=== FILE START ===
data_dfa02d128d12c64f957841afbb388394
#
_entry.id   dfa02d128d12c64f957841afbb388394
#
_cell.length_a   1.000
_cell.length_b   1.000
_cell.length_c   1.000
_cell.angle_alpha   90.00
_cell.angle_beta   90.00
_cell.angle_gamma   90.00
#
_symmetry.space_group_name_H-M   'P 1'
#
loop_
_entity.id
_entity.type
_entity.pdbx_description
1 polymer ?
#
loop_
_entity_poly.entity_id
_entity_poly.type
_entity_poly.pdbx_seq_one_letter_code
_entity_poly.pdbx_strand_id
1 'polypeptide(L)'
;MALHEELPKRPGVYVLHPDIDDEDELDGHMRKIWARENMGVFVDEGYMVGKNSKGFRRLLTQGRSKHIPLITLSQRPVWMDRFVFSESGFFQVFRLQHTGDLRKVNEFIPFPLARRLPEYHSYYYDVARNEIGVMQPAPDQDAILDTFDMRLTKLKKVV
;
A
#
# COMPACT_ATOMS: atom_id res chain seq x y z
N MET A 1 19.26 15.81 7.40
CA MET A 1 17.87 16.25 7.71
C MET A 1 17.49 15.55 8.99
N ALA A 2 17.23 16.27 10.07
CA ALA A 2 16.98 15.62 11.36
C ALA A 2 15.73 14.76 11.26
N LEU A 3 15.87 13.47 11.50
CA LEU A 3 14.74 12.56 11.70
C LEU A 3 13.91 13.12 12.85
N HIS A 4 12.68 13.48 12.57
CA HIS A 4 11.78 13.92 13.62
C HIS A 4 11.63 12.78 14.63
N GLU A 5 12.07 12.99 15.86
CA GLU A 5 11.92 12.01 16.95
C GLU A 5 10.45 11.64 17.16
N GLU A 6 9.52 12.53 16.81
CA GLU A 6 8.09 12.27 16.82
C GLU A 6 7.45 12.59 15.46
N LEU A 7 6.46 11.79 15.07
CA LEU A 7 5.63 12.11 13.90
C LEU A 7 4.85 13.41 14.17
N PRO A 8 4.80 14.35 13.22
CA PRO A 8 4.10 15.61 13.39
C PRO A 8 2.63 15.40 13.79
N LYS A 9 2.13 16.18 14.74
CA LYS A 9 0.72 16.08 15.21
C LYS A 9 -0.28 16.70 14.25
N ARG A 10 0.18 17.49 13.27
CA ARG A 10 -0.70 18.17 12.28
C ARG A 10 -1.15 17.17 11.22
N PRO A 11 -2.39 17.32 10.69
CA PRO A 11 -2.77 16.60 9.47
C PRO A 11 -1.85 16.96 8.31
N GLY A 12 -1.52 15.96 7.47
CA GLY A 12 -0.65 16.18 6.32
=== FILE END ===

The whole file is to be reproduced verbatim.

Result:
data_dfa02d128d12c64f957841afbb388394
#
_entry.id   dfa02d128d12c64f957841afbb388394
#
_cell.length_a   1.000
_cell.length_b   1.000
_cell.length_c   1.000
_cell.angle_alpha   90.00
_cell.angle_beta   90.00
_cell.angle_gamma   90.00
#
_symmetry.space_group_name_H-M   'P 1'
#
loop_
_entity.id
_entity.type
_entity.pdbx_description
1 polymer ?
#
loop_
_entity_poly.entity_id
_entity_poly.type
_entity_poly.pdbx_seq_one_letter_code
_entity_poly.pdbx_strand_id
1 'polypeptide(L)'
;MALHEELPKRPGVYVLHPDIDDEDELDGHMRKIWARENMGVFVDEGYMVGKNSKGFRRLLTQGRSKHIPLITLSQRPVWMDRFVFSESGFFQVFRLQHTGDLRKVNEFIPFPLARRLPEYHSYYYDVARNEIGVMQPAPDQDAILDTFDMRLTKLKKVV
;
A
#
# COMPACT_ATOMS: atom_id res chain seq x y z
N MET A 1 19.26 15.81 7.40
CA MET A 1 17.87 16.25 7.71
C MET A 1 17.49 15.55 8.99
N ALA A 2 17.23 16.27 10.07
CA ALA A 2 16.98 15.62 11.36
C ALA A 2 15.73 14.76 11.26
N LEU A 3 15.87 13.47 11.50
CA LEU A 3 14.74 12.56 11.70
C LEU A 3 13.91 13.12 12.85
N HIS A 4 12.68 13.48 12.57
CA HIS A 4 11.78 13.92 13.62
C HIS A 4 11.63 12.78 14.63
N GLU A 5 12.07 12.99 15.86
CA GLU A 5 11.92 12.01 16.95
C GLU A 5 10.45 11.64 17.16
N GLU A 6 9.52 12.53 16.81
CA GLU A 6 8.09 12.27 16.82
C GLU A 6 7.45 12.59 15.46
N LEU A 7 6.46 11.79 15.07
CA LEU A 7 5.63 12.11 13.90
C LEU A 7 4.85 13.41 14.17
N PRO A 8 4.80 14.35 13.22
CA PRO A 8 4.10 15.61 13.39
C PRO A 8 2.63 15.40 13.79
N LYS A 9 2.13 16.18 14.74
CA LYS A 9 0.72 16.08 15.21
C LYS A 9 -0.28 16.70 14.25
N ARG A 10 0.18 17.49 13.27
CA ARG A 10 -0.70 18.17 12.28
C ARG A 10 -1.15 17.17 11.22
N PRO A 11 -2.39 17.32 10.69
CA PRO A 11 -2.77 16.60 9.47
C PRO A 11 -1.85 16.96 8.31
N GLY A 12 -1.52 15.96 7.47
CA GLY A 12 -0.65 16.18 6.32